- The U.S. dollar fell to 2014 lows this week.
- A weaker dollar supported general fuel demand.
- But demand outlook weakened ahead of refinery maintenance season.
The oil rally paused for breath on Friday after hitting fresh three-year highs in the previous session, but weakness in the dollar continued to underpin prices.
Brent crude futures stood at $70.49 per barrel at 1047 GMT, 7 cents above their last close. On Thursday, the contract climbed to as high as $71.28 per barrel, its highest since 2014.
U.S. West Texas Intermediate (WTI) crude futures were at $65.66 a barrel, up 15 cents from their previous close, recovering from a session-low of $64.91 a barrel. On Thursday, they also reached their highest since December 2014, at $66.66 per barrel.
Both contracts were set for weekly gains after support from a weakening dollar, which on Friday hit new three-year lows against a basket of other leading currencies.
“For as long as the U.S. dollar remains on the defensive, no more pronounced price fall on the oil market is likely to ensue,” Commerzbank analyst Carsten Fritsch said in a note.
As oil is traded in dollars, swings in the greenback can impact oil demand as they affect the price of fuel purchases for countries using other currencies. Still, crude prices were capped by seasonally weakening demand.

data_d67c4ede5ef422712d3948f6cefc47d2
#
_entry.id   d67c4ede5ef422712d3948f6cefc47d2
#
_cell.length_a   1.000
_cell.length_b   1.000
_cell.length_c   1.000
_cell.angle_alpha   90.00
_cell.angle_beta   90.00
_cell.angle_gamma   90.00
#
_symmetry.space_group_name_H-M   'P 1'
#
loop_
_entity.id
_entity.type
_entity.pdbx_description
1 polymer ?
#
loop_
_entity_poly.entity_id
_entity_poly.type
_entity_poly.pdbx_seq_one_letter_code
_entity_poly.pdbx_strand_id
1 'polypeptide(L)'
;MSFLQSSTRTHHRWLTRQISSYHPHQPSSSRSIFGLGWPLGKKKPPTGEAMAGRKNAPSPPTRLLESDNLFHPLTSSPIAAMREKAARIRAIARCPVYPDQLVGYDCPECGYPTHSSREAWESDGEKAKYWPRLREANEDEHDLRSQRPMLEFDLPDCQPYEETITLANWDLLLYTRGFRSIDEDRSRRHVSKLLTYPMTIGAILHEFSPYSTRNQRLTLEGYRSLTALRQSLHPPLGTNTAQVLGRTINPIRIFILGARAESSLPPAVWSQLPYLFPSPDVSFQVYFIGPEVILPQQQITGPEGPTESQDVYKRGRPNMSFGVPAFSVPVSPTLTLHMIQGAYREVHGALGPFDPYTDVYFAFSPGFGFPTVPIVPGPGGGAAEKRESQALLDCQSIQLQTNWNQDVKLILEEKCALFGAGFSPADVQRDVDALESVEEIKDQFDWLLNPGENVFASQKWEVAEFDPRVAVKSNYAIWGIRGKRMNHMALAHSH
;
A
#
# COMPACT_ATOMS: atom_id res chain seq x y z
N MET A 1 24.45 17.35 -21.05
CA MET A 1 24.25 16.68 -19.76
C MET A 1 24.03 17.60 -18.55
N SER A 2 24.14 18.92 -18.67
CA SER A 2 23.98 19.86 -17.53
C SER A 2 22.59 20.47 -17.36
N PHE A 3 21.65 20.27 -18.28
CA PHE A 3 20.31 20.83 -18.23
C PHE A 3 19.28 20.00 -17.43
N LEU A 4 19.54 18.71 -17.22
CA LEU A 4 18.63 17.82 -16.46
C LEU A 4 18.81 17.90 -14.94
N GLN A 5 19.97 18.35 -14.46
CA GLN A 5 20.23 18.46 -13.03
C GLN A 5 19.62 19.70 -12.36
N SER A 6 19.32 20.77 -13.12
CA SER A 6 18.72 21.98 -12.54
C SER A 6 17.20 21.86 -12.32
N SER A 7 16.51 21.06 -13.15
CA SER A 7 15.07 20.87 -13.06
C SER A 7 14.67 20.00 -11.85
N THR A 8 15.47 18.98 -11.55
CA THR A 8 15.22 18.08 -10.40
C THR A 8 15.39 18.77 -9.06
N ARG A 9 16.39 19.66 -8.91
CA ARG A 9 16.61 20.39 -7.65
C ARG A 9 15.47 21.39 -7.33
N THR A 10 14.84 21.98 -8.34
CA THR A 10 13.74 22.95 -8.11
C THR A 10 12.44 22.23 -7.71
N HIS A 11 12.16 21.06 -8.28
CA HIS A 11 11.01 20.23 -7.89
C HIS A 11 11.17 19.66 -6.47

Georgi Slavov, head of research at commodities brokerage Marex Spectron, said despite a generally healthy outlook, there were short-term oil demand headwinds due to the coming end of winter in the northern hemisphere.
Many refiners shut down after winter for maintenance, resulting in lower orders for crude, their most important feedstock.
“Demand is starting to weaken as … refining capacity was taken out of the market,” Slavov said.
This is reflecting in oil inventories. U.S. bank Morgan Stanley noted that global oil stocks built up overall in the week ending Jan. 19.
On the supply side, U.S. oil production is expected to hit 10 million bpd soon, putting it on a par with top exporter Saudi Arabia.
Output has grown by more than 17 percent since mid-2016. Only Russia produces more, averaging 10.98 million bpd in 2017.
Rising U.S. output threatens to undermine the supply restraint led by the Organization of the Petroleum Exporting Countries (OPEC) and Russia, aimed at propping up prices.
The cuts, coupled with demand growth, have contributed to a near 60 percent rise in oil prices since mid-2017 as excess crude inventories have been drawn down.